With crowded public transport a Petri dish of germs at the best of times, the relaxing of lockdown and reopening of schools is creating new logistic problems. Education authorities are asking for staggered school drop-offs to limit interaction and for limited car use. Could electric scooters be the answer?
It’s a nice thought to think we will be organised enough to walk to school with no rush, enjoying the sunshine and most likely our children on a standard scooter. Our journey is a 20-minute walk, and I often get complaints about tired legs.
E-scooters are good for small distances, but also average 20mph so can be used in the bike lanes (although the 1835 Highways Act needs updating for Electric Scooters). Often considered the answer to the first/last mile problem to link public transport use, most school runs fall within a mile radius. Being lightweight and foldable, if it’s possible to leave the scooters then you don’t have to ride them back.
Of course, it does highlight child safety. Helmets and knee pads are essential due to speeds and any bumps in the terrain. The recommended minimum age for electric scooters is 8 and over, and slower speeds are safer all round (the lower the wattage, the slower the scooter). It’s also crucial to point out that with motorized vehicles technically not being allowed on pavements, there is a grey area that highlights the need for common sense and responsible driving. If your child already uses a scooter, a slow speed motorised version should not be unmanageable. But always test this out in a safe area prior to any road use. Children’s safety should always be a priority.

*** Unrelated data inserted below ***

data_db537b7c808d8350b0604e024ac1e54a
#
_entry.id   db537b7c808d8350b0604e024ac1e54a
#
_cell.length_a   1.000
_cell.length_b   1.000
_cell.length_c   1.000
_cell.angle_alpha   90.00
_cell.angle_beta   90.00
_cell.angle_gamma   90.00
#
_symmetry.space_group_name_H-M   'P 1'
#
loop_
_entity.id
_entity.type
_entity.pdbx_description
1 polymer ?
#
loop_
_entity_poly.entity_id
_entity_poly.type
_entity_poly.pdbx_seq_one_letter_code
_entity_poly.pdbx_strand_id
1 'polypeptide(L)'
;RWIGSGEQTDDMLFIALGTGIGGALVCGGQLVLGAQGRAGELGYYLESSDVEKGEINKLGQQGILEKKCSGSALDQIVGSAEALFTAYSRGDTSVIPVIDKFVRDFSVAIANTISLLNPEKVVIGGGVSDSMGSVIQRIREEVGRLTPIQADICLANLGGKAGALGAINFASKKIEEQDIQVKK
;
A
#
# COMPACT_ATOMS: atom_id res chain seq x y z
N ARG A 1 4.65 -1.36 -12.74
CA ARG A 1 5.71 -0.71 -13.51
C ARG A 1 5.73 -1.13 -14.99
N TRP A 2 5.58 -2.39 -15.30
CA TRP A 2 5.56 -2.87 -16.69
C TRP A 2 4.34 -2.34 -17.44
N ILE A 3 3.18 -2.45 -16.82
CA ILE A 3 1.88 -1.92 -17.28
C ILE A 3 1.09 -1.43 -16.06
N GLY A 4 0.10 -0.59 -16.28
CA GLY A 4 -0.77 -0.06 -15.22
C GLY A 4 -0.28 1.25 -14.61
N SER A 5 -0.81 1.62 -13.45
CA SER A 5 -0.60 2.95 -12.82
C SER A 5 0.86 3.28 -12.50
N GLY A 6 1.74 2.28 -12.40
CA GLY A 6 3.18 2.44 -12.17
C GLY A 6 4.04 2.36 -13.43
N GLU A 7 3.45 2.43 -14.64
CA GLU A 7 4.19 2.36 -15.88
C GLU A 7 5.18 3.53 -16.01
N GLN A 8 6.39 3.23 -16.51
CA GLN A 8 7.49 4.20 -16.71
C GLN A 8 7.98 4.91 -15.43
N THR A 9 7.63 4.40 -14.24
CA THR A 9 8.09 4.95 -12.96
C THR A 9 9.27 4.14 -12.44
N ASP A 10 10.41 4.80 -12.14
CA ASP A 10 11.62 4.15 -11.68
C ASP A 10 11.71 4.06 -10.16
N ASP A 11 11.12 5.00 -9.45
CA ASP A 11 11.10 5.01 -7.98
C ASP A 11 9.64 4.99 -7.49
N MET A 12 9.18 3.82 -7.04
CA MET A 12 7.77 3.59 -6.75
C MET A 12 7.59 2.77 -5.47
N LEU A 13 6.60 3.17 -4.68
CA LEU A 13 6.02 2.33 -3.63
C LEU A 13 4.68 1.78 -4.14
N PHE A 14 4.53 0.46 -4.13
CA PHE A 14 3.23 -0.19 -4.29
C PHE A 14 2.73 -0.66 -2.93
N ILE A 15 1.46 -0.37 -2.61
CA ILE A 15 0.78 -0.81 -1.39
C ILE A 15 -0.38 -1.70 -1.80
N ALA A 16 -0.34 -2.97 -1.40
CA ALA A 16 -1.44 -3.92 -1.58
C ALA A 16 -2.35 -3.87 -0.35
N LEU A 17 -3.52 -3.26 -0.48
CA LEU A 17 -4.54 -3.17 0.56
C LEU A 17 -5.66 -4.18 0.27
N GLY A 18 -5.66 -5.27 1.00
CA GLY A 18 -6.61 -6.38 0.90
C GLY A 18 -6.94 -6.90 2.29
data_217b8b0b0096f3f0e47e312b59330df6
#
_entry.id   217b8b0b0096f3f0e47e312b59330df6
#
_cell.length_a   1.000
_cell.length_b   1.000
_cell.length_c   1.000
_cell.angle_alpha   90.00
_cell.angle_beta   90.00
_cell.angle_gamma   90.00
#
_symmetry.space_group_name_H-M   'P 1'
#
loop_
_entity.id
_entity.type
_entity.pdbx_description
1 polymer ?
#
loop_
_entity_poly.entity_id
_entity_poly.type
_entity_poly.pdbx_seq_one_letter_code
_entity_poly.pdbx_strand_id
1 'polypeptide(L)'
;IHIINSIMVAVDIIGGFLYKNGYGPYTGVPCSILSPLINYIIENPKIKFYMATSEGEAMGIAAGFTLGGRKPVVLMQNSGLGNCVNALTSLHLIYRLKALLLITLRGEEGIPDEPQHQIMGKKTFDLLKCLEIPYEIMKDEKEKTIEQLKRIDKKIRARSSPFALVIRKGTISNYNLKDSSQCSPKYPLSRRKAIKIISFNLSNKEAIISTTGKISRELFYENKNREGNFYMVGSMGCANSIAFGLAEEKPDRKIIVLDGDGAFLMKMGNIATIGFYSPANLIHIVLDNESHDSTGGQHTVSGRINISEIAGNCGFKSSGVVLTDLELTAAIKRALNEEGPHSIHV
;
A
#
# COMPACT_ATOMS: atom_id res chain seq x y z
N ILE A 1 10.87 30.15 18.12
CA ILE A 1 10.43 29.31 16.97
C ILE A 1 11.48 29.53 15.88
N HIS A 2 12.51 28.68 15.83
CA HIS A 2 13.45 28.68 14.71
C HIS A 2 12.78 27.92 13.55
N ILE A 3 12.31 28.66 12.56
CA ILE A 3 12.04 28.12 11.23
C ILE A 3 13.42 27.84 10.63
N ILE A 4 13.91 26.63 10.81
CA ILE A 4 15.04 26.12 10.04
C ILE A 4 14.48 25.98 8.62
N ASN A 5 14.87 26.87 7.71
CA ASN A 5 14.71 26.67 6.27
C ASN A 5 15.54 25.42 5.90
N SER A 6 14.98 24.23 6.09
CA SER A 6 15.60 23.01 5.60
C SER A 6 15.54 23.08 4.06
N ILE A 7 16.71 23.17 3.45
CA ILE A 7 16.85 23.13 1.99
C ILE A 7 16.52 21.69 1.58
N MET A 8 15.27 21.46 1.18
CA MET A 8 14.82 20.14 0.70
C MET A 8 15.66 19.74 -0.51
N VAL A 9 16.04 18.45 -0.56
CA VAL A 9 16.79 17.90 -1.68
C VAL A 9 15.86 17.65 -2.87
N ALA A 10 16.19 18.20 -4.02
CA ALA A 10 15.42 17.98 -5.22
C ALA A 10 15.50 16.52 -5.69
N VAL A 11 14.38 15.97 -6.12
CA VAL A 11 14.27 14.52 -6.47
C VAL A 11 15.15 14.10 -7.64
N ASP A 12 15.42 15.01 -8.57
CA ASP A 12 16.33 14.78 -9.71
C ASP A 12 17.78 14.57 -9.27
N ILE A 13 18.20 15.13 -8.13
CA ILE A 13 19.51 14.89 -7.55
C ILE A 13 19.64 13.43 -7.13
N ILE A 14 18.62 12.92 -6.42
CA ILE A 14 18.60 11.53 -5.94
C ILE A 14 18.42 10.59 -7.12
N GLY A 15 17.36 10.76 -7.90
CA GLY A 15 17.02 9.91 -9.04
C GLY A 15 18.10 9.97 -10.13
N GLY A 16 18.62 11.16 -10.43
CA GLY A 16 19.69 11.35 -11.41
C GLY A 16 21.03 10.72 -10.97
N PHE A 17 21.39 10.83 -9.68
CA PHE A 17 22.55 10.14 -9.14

It’s worth mentioning the law in detail and there are two sticking points. Firstly, the battery gives them a Personal Light Electric Vehicle (PLEV) classification. Secondly, it does not have pedals it cannot be considered a bike. That, in theory, like the Segway makes it illegal on roads, pavements and cycle lanes. And it’s highly unlikely that your walk to school will be a majority of a literal walk in the park.
Either way, the environment needs alternative modes of transport that are greener, cleaner, and cheaper than cars so rule changes are imminent. The Department for Transport is currently firming the rules up with trials and aim to cover minimum age for riders, speed limits, licensing, insurance and helmets. And the crucial question of where they are best placed; cycle lane or pavement. Special allowances are already made for electric mobility vehicles which suggest it’s likely to be speed based ruling and hopefully split so kids can ride safely.